Health Care without Harm is an international alliance formed in the nineties whose mission is to renovate the health sector so that it’s ecologically sustainable and it does so with a global vision. Its president, Gary Cohen, explains in an interview that if the set of American hospitals were a country, it would emit more greenhouse gases than all of France. Apart from the evident consumption of energy and fossil fuels, the biggest source of contamination in hospitals is the supply chain, which accounts for 60% of its carbon footprint. These are, for example, medicines, health care materials, food, transport, toxic waste, packaging, etc.
If you have eight minutes and want to know more, listen to Cohen’s clarifications in this video on how hospitals contribute to the environmental threat to health and what they can do to reduce it and act more responsibly with the community. You will notice that yet again, Kaiser Permanente is involved and is ahead of the rest.
One of the Health without Damage projects is the Global Green and Healthy Hospitals Network (GGHH), formed by more than a thousand hospitals, organizations and health systems in fifty-one countries that share an agenda with ten objectives aimed at reducing your carbon footprint:
- Leadership. Commitment to the prioritization of environmental health.
- Chemical products. Replacement of toxic products with more safe ones to protect patients, professionals and the environment.
- Waste. Elimination of toxic incineration of sanitary waste and promotion of "zero waste" policies.
- Energy. Implementation of clean and efficient renewable energy generation systems.
- Water. Reduction of water consumption. Recycling and water treatment to minimize contamination and ensure access to water free of contaminants for the community.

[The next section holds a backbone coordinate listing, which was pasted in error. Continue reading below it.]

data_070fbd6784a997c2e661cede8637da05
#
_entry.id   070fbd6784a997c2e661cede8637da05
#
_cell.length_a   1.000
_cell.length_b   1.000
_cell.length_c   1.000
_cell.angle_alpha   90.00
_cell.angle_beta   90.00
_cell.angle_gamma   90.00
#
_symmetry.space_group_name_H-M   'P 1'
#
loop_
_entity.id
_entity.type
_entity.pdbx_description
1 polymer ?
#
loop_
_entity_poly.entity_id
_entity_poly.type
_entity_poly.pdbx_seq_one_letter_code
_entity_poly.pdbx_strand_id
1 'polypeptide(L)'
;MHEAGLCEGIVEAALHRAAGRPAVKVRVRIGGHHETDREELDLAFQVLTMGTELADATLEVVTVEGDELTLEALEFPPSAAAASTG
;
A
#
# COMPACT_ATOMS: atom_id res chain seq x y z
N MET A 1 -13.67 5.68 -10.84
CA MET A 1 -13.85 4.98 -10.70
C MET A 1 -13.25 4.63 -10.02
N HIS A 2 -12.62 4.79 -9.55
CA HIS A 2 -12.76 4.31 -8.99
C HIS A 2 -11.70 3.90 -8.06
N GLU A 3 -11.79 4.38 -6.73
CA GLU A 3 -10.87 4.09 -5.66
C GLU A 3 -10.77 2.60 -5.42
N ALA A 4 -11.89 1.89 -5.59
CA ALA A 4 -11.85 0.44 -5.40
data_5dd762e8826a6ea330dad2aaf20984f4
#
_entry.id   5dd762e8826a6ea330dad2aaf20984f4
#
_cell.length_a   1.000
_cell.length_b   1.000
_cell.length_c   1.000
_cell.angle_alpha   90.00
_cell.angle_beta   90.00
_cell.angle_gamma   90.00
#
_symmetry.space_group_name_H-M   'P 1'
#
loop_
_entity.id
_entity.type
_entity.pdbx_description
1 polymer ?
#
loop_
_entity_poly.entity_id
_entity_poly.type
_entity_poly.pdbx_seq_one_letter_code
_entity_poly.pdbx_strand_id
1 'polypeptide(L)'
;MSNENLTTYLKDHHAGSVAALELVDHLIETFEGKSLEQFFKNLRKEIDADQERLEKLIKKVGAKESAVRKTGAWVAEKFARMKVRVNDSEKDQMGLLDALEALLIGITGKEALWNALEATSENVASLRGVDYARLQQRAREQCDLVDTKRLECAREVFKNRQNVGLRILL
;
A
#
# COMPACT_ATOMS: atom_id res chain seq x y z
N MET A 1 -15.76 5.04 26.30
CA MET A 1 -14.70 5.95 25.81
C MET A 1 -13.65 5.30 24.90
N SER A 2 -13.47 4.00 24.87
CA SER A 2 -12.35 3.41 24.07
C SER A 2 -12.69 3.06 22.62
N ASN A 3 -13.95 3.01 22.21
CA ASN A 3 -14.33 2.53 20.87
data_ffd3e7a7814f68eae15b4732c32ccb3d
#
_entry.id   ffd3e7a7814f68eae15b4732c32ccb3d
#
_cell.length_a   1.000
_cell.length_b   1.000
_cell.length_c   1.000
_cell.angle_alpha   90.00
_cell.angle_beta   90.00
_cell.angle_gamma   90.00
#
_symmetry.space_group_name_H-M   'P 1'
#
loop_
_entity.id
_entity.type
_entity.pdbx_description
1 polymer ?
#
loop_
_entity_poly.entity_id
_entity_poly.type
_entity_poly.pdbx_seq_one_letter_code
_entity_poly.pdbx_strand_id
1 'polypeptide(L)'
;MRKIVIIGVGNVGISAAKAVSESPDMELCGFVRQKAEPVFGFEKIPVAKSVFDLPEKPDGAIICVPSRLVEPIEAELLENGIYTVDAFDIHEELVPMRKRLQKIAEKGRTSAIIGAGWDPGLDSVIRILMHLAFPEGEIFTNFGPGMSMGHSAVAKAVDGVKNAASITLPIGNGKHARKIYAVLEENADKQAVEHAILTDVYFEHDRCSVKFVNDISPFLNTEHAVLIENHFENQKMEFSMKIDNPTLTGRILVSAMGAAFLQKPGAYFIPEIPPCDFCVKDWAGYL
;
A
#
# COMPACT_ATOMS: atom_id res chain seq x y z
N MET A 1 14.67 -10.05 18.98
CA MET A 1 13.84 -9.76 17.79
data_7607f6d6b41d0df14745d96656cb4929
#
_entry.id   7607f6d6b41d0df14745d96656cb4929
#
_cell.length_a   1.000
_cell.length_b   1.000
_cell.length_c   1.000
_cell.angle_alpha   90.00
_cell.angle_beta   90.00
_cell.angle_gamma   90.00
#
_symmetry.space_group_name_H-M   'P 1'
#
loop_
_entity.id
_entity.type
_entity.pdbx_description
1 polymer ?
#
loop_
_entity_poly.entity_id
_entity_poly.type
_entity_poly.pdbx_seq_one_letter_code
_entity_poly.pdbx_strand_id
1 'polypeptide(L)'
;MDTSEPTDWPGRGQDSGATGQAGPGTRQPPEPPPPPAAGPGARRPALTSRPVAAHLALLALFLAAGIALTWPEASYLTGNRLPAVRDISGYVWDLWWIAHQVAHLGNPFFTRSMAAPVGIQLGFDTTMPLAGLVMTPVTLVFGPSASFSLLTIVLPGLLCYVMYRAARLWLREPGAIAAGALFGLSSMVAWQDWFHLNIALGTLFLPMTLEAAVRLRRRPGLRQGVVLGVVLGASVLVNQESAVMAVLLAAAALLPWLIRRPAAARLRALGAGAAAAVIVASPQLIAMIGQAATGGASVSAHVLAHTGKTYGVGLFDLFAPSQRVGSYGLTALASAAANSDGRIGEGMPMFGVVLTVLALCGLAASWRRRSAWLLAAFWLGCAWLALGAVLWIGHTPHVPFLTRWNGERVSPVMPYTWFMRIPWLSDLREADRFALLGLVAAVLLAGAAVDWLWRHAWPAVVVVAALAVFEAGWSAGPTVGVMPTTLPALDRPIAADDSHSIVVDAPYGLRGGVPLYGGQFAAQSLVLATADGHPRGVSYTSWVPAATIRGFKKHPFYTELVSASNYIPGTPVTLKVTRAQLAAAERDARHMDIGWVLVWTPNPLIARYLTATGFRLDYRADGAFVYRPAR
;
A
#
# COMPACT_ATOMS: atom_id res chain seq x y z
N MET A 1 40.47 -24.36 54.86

- Transportation. Promotion of local public transport for patients, family members and staff, to reduce pollution and respiratory diseases in the community.
- Food. Purchase and consumption of healthy foods obtained by sustainable means.
- Medications. Safe management of medicines and reduction of the environmental impact of their waste. Related to the Safer Pharma campaign of GGHH-Europe, which promotes the protection of the environment from pharmaceutical contamination in all stages of the life cycle of medicines, including their rational use.
- Building and facilities. Responsible design and construction that minimizes damage to the community and the environment.
- Shopping. Buying safer and more sustainable products and materials.
As the promoters of Health without Harm explain in the video Do No Harm, climate change is a health emergency. The Hippocratic Oath must evolve and pass from the primum non nocere referred to the patient to a more global vision of health, since it’s not possible to have a healthy population if you live on a sick planet.
In this context, the Right Care movement also acquires a new meaning and adds value. Because, beyond the immediacy of stopping activities to avoid the waste of resources and the eventual iatrogenic on people, it’s an exercise of responsibility with the community and avoids unnecessary damage also on the planet and consequently, on the health and well-being of its inhabitants.